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The Psychic Bullfighter: "Doc" R.C. Anderson

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posted on Nov, 5 2012 @ 10:03 AM
I was wandering around an antiques store yesterday, and came across a book about psychic phenomena by a man named "Doc" R.C. Anderson. I skimmed through the book for a couple of minutes, and found it rather interesting, but decided not to buy it (I should have). When I got home the name kept popping up in my mind, so I thought I'd do some research on him, but I haven't been able to find very much.

I'm curious if anyone has any additional information other than what I've been able to find. I'd like to know about what predictions he made, and of any other types of psychic abilities he may have had. Like I said, the book seemed very interesting, and had lots of pictures in it, so I thought maybe I'd find quite a bit of information on the internet about him, but there doesn't seem to be very much.

Some of the pictures in the book showed him doing rather incredible things...that's part of what grabbed by my attention.

This is what little bit of information I've been able to uncovered:

Doc Anderson was born in 1908, the son of Nels and Mary Anderson. Early career pursuits, according to a November 8, 1979 Chattanooga Times article, included being a strongman in a circus, a prize fighter, and a bull fighter. The same article described him as planning a final ole’ in Mexico.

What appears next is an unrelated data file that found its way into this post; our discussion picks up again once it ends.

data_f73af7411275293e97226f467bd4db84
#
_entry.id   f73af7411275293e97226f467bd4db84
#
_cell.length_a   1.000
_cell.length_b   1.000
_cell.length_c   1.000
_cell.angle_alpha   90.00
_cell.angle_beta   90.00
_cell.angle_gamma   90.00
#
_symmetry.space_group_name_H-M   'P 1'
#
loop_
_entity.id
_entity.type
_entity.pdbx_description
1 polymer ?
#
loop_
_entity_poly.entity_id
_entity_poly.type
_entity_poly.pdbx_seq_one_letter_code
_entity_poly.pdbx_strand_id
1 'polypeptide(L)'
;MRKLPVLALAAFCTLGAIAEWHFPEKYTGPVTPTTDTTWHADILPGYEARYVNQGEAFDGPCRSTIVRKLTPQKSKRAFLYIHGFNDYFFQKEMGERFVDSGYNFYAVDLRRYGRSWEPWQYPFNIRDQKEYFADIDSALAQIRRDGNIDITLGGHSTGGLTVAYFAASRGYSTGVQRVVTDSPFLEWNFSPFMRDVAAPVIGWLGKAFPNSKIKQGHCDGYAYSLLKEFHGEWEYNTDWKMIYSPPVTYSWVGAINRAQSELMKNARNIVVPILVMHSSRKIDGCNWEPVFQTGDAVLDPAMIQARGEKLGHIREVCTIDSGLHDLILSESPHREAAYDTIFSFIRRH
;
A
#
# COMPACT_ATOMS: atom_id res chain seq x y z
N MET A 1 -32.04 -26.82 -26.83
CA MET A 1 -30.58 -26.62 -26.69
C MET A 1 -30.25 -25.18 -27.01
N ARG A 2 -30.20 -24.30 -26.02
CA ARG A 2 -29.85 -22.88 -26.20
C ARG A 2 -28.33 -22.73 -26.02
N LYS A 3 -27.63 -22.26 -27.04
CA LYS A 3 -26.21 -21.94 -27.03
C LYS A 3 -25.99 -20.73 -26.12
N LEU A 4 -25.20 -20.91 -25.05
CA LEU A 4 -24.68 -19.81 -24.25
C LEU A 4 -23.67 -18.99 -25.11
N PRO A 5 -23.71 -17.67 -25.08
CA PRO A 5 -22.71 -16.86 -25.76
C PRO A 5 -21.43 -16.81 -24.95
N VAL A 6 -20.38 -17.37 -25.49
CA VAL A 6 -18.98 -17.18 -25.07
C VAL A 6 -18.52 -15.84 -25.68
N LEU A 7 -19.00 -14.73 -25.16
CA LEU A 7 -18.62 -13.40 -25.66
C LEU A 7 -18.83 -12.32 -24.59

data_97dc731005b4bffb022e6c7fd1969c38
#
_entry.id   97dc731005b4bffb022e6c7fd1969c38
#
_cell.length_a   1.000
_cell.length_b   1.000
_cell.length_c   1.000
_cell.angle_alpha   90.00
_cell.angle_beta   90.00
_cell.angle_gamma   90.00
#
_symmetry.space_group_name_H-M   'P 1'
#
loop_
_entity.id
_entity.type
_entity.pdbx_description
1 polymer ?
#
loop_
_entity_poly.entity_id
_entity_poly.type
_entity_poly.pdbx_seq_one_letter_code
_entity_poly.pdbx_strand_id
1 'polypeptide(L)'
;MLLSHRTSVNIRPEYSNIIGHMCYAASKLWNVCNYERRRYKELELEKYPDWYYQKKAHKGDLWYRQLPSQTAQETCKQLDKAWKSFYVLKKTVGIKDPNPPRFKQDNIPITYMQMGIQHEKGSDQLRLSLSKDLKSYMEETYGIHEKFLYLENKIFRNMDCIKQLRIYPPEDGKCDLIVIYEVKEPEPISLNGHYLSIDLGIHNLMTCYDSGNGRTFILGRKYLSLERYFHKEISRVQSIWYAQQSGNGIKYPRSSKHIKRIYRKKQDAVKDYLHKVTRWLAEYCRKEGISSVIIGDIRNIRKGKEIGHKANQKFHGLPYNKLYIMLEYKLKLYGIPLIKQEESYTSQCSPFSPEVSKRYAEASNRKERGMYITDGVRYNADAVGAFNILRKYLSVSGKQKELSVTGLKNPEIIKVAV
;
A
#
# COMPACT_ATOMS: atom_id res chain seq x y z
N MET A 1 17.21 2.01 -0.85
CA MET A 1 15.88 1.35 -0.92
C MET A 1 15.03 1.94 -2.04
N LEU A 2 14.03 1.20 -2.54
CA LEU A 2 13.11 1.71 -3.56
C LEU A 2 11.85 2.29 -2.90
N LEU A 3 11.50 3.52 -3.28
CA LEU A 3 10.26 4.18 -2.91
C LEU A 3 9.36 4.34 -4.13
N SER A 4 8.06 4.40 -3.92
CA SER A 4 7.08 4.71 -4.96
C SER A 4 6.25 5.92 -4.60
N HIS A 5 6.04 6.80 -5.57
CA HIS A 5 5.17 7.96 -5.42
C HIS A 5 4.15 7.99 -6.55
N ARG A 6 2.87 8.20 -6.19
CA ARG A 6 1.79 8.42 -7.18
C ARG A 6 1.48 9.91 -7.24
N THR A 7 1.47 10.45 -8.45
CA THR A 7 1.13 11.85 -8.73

Mr. Anderson moved to Chattanooga in 1944 from Dalton, Georgia, and opened an office at 2110 McCallie Avenue. An advertisement in the city directory told of his past experience in locating buried treasure, finding missing persons, and predicting the future. He had told the cowboy comedian Will Rogers that he would be killed in an accident. Rogers, along with aviator Wiley Post, perished in a plane crash in 1935. He had also predicted that Franklin D. Roosevelt would die in office, a prediction fulfilled in 1945.

Customers were welcomed from 10am to 10pm in person, or were served by mail at a cost of $2.00 plus 10 cents postage. Each mailed-in request earned an additional three questions answered free. Doc Anderson proclaimed to be an astrologer, not a fortune teller, and referenced Nostradamus as using the same methods.

Local governments of Chattanooga and Rossville sometimes challenged Doc Anderson’s right to practice. The October 25, 1944 Chattanooga Times reported an early challenge. After his first year of operation in Chattanooga, the board of commissioners at first denied the renewal of his city license. A new ordinance limited the practices of fortune tellers, soothsayers (“sooth” is an old word for “truth”), astrologers, et al. to those who were Chattanooga residents. Doc Anderson had recently bought a home at Lakeview, Georgia.

However, Doc Anderson was able to prevail. The November 1, 1944 Chattanooga Times reported that Mayor E.D. Bass advised the commission that the new law’s intent was to keep transient advisors of the future from operating. Doc Anderson was permitted to do business, since he was local.

Soon, Doc Anderson was a local celebrity. He often appeared on local television shows including “The Morning Show” with Harry Thornton. For those too young or too brief a Chattanoogan to remember, Harry Thornton was the local forerunner to today’s news/talk show hosts.